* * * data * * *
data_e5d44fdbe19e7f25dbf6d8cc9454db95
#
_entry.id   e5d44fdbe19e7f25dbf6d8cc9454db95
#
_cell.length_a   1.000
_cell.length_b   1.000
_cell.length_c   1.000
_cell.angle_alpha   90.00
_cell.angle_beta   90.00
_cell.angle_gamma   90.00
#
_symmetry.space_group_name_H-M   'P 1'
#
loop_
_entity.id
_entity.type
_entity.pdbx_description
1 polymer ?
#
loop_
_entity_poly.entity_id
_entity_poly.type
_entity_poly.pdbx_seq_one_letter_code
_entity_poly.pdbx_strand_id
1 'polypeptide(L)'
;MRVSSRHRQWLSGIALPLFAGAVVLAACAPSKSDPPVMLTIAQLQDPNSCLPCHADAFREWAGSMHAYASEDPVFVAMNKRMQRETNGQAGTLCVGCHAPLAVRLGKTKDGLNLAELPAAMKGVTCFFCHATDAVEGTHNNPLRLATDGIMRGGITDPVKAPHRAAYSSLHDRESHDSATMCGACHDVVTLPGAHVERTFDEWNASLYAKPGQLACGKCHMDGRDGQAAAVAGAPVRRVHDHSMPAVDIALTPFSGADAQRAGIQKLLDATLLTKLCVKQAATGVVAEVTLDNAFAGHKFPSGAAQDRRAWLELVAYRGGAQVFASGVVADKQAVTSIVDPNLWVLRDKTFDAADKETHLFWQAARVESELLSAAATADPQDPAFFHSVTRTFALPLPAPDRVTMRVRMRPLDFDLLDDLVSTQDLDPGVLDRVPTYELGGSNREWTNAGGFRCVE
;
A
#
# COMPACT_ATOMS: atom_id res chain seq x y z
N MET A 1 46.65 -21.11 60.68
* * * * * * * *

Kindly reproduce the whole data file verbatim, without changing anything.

data_e5d44fdbe19e7f25dbf6d8cc9454db95
#
_entry.id   e5d44fdbe19e7f25dbf6d8cc9454db95
#
_cell.length_a   1.000
_cell.length_b   1.000
_cell.length_c   1.000
_cell.angle_alpha   90.00
_cell.angle_beta   90.00
_cell.angle_gamma   90.00
#
_symmetry.space_group_name_H-M   'P 1'
#
loop_
_entity.id
_entity.type
_entity.pdbx_description
1 polymer ?
#
loop_
_entity_poly.entity_id
_entity_poly.type
_entity_poly.pdbx_seq_one_letter_code
_entity_poly.pdbx_strand_id
1 'polypeptide(L)'
;MRVSSRHRQWLSGIALPLFAGAVVLAACAPSKSDPPVMLTIAQLQDPNSCLPCHADAFREWAGSMHAYASEDPVFVAMNKRMQRETNGQAGTLCVGCHAPLAVRLGKTKDGLNLAELPAAMKGVTCFFCHATDAVEGTHNNPLRLATDGIMRGGITDPVKAPHRAAYSSLHDRESHDSATMCGACHDVVTLPGAHVERTFDEWNASLYAKPGQLACGKCHMDGRDGQAAAVAGAPVRRVHDHSMPAVDIALTPFSGADAQRAGIQKLLDATLLTKLCVKQAATGVVAEVTLDNAFAGHKFPSGAAQDRRAWLELVAYRGGAQVFASGVVADKQAVTSIVDPNLWVLRDKTFDAADKETHLFWQAARVESELLSAAATADPQDPAFFHSVTRTFALPLPAPDRVTMRVRMRPLDFDLLDDLVSTQDLDPGVLDRVPTYELGGSNREWTNAGGFRCVE
;
A
#
# COMPACT_ATOMS: atom_id res chain seq x y z
N MET A 1 46.65 -21.11 60.68